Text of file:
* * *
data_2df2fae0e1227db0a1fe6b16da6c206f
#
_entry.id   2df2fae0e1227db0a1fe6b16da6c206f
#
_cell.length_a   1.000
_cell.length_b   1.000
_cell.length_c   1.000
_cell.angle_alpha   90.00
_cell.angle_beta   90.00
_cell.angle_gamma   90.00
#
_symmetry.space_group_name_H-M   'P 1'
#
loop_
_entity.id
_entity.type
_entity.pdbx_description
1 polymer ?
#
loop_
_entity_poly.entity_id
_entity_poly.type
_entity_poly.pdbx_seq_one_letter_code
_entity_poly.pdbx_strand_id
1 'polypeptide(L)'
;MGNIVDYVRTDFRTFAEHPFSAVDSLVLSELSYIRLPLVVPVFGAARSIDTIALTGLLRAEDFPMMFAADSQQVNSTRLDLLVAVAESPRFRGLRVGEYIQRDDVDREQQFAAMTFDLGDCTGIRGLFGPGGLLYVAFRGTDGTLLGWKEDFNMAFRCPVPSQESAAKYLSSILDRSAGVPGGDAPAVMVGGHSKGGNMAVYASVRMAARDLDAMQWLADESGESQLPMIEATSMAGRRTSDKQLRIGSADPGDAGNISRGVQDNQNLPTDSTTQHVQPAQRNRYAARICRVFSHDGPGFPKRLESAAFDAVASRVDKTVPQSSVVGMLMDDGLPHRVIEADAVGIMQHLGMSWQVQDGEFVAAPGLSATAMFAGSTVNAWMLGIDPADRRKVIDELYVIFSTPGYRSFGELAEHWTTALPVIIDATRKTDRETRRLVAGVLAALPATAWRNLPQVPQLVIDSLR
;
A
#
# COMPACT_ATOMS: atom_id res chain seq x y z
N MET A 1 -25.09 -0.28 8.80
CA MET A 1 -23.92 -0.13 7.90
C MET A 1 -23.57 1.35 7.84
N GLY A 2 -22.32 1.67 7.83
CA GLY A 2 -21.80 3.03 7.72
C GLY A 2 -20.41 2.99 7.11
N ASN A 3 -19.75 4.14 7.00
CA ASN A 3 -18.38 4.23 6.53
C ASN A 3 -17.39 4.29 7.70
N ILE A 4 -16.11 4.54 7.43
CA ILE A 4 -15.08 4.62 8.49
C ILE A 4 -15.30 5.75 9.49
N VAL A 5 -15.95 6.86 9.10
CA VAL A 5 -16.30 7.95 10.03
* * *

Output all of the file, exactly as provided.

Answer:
data_2df2fae0e1227db0a1fe6b16da6c206f
#
_entry.id   2df2fae0e1227db0a1fe6b16da6c206f
#
_cell.length_a   1.000
_cell.length_b   1.000
_cell.length_c   1.000
_cell.angle_alpha   90.00
_cell.angle_beta   90.00
_cell.angle_gamma   90.00
#
_symmetry.space_group_name_H-M   'P 1'
#
loop_
_entity.id
_entity.type
_entity.pdbx_description
1 polymer ?
#
loop_
_entity_poly.entity_id
_entity_poly.type
_entity_poly.pdbx_seq_one_letter_code
_entity_poly.pdbx_strand_id
1 'polypeptide(L)'
;MGNIVDYVRTDFRTFAEHPFSAVDSLVLSELSYIRLPLVVPVFGAARSIDTIALTGLLRAEDFPMMFAADSQQVNSTRLDLLVAVAESPRFRGLRVGEYIQRDDVDREQQFAAMTFDLGDCTGIRGLFGPGGLLYVAFRGTDGTLLGWKEDFNMAFRCPVPSQESAAKYLSSILDRSAGVPGGDAPAVMVGGHSKGGNMAVYASVRMAARDLDAMQWLADESGESQLPMIEATSMAGRRTSDKQLRIGSADPGDAGNISRGVQDNQNLPTDSTTQHVQPAQRNRYAARICRVFSHDGPGFPKRLESAAFDAVASRVDKTVPQSSVVGMLMDDGLPHRVIEADAVGIMQHLGMSWQVQDGEFVAAPGLSATAMFAGSTVNAWMLGIDPADRRKVIDELYVIFSTPGYRSFGELAEHWTTALPVIIDATRKTDRETRRLVAGVLAALPATAWRNLPQVPQLVIDSLR
;
A
#
# COMPACT_ATOMS: atom_id res chain seq x y z
N MET A 1 -25.09 -0.28 8.80
CA MET A 1 -23.92 -0.13 7.90
C MET A 1 -23.57 1.35 7.84
N GLY A 2 -22.32 1.67 7.83
CA GLY A 2 -21.80 3.03 7.72
C GLY A 2 -20.41 2.99 7.11
N ASN A 3 -19.75 4.14 7.00
CA ASN A 3 -18.38 4.23 6.53
C ASN A 3 -17.39 4.29 7.70
N ILE A 4 -16.11 4.54 7.43
CA ILE A 4 -15.08 4.62 8.49
C ILE A 4 -15.30 5.75 9.49
N VAL A 5 -15.95 6.86 9.10
CA VAL A 5 -16.30 7.95 10.03